AQ104.09.09. How do you decide whether to use an independent groups t test or a correlated t test (test of dependent means)? relevant section & (relevant section)

AQ104.09.10. An experiment compared the ability of three groups of subjects to remember briefly-presented chess positions. The data are shown below.

Non-players

Beginners

Tournament players

22.1

32.5

40.1

22.3

37.1

45.6

26.2

39.1

51.2

29.6

40.5

56.4

31.7

45.5

58.1

33.5

51.3

71.1

38.9

52.6

74.9

39.7

55.7

75.9

43.2

55.9

80.3

43.2

57.7

85.3

AQ104.09.10.1 Using the Tukey HSD procedure, determine which groups are significantly different from each other at the .05 level. (relevant section)

AQ104.09.10.2 Now compare each pair of groups using t-tests. Make sure to control for the familywise error rate (at 0.05) by using the Bonferroni correction. Specify the alpha level you used.

AQ104.09.11. Below are data showing the results of six subjects on a memory test. The three scores per subject are their scores on three trials (a, b, and c) of a memory task.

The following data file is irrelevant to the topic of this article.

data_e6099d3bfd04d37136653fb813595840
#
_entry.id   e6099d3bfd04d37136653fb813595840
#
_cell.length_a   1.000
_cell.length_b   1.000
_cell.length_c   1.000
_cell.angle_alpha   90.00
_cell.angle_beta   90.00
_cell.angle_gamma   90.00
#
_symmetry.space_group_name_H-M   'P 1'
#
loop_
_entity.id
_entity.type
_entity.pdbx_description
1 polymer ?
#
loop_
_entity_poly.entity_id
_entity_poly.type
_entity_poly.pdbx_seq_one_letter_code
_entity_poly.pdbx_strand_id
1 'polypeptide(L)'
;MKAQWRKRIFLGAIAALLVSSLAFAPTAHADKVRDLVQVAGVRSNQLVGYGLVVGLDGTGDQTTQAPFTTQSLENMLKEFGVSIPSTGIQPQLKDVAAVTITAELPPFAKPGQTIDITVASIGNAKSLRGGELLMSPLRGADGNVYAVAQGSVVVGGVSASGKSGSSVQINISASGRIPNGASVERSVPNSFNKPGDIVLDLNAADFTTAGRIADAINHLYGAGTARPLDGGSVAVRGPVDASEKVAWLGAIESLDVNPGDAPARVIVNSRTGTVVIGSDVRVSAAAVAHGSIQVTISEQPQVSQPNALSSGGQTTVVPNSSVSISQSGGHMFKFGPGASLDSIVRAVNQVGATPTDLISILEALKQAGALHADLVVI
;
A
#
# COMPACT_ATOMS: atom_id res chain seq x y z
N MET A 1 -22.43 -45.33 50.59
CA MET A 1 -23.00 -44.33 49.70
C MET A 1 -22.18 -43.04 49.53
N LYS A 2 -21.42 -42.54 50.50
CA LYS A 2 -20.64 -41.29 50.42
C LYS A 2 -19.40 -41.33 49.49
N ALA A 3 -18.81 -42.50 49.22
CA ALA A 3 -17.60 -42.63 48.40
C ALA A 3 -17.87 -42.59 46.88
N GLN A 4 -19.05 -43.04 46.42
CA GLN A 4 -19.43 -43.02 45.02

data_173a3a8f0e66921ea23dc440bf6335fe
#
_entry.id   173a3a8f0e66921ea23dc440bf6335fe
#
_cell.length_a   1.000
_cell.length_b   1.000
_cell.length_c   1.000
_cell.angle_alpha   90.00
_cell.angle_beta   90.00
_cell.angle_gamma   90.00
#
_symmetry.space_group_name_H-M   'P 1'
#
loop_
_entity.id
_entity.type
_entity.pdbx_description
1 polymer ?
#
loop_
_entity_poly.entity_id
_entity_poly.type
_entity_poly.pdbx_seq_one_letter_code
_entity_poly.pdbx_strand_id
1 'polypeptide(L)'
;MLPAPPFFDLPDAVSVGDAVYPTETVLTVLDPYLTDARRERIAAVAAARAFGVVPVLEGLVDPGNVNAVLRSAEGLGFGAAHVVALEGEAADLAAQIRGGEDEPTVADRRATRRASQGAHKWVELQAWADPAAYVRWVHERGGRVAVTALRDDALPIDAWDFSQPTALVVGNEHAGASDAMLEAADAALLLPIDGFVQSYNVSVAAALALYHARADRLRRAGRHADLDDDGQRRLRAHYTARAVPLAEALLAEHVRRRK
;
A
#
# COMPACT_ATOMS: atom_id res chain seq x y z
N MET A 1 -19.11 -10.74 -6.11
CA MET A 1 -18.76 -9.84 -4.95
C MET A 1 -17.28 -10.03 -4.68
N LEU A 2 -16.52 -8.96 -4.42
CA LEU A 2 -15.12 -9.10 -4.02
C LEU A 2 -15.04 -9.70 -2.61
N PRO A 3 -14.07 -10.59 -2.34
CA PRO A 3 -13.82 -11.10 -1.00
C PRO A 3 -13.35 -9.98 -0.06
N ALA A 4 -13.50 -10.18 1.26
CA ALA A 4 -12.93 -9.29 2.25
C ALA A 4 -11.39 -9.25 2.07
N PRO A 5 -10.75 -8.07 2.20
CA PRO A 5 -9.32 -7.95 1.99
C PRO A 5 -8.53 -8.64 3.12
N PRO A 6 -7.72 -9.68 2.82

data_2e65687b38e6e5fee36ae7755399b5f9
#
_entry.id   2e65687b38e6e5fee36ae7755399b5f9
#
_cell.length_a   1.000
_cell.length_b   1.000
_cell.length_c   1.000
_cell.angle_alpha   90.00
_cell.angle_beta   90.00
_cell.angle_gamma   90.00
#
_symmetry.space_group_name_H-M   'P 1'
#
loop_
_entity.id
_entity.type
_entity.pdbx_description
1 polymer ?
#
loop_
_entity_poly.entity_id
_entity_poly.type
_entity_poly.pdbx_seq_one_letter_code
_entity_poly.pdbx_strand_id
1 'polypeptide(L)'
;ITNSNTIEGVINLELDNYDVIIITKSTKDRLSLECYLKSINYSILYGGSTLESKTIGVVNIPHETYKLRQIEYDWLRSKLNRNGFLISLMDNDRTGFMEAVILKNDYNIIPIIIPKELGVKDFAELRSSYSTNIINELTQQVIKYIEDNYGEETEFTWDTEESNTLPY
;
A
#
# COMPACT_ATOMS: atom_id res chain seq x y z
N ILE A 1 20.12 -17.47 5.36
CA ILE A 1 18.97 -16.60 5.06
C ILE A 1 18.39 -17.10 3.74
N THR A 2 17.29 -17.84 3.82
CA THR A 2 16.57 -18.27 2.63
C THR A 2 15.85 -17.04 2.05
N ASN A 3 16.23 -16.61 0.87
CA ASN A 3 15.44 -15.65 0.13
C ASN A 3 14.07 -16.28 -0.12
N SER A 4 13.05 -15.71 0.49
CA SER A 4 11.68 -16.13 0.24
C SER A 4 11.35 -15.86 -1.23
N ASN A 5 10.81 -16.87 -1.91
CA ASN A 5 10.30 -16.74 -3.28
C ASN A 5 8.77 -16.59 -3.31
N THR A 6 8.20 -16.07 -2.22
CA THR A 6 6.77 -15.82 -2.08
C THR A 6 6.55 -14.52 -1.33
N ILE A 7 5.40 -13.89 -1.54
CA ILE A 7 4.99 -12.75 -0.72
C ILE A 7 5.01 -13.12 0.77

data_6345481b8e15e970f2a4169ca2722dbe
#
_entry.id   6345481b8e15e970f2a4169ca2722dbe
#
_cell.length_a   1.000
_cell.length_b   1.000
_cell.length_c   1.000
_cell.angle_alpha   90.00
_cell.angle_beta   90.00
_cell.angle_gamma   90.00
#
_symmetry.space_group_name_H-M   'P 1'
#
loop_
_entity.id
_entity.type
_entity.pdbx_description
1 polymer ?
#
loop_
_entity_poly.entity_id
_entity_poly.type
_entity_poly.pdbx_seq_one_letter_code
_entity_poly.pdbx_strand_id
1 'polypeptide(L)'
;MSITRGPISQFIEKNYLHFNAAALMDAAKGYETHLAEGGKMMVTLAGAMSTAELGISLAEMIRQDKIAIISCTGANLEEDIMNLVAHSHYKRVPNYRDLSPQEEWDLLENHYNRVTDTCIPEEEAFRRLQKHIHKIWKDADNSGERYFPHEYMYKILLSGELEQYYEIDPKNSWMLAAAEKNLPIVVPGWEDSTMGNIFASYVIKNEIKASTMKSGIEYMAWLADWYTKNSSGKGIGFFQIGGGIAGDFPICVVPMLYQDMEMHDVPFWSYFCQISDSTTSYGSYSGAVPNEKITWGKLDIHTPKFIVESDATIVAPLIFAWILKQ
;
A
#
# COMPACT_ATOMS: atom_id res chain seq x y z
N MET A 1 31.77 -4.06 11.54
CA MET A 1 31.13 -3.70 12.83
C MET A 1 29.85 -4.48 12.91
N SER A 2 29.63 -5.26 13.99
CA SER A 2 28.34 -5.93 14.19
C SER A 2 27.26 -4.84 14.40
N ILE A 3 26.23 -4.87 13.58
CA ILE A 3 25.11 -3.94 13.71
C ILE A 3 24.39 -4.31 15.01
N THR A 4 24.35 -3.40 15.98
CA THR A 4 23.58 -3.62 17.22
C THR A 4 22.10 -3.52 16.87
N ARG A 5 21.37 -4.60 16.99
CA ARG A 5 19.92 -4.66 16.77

AQ104.09.11.1 Are the subjects getting better each trial?

AQ104.09.11.2 Test the linear effect of trial for the data.

a

b

c

4

6

7

3

7

8

2

8

5

1

4

7

4

6

9

2

4

2

AQ104.09.11.3 Compute L for each subject using the contrast weights -1, 0, and 1. That is, compute (-1)(a) + (0)(b) + (1)(c) for each subject.

AQ104.09.11.4 Compute a one-sample t-test on this column (with the L values for each subject) you created. (relevant section)

AQ104.09.12. Participants threw darts at a target. In one condition, they used their preferred hand; in the other condition, they used their other hand. All subjects performed in both conditions (the order of conditions was counterbalanced). Their scores are shown below.

Preferred

Non-preferred

12

7

7

9

11

8

13

10

10

9

AQ104.09.12.1 Which kind of t-test should be used?

AQ104.09.12.2 Calculate the two-tailed t and p values using this t test.

AQ104.09.12.3 Calculate the one-tailed t and p values using this t test.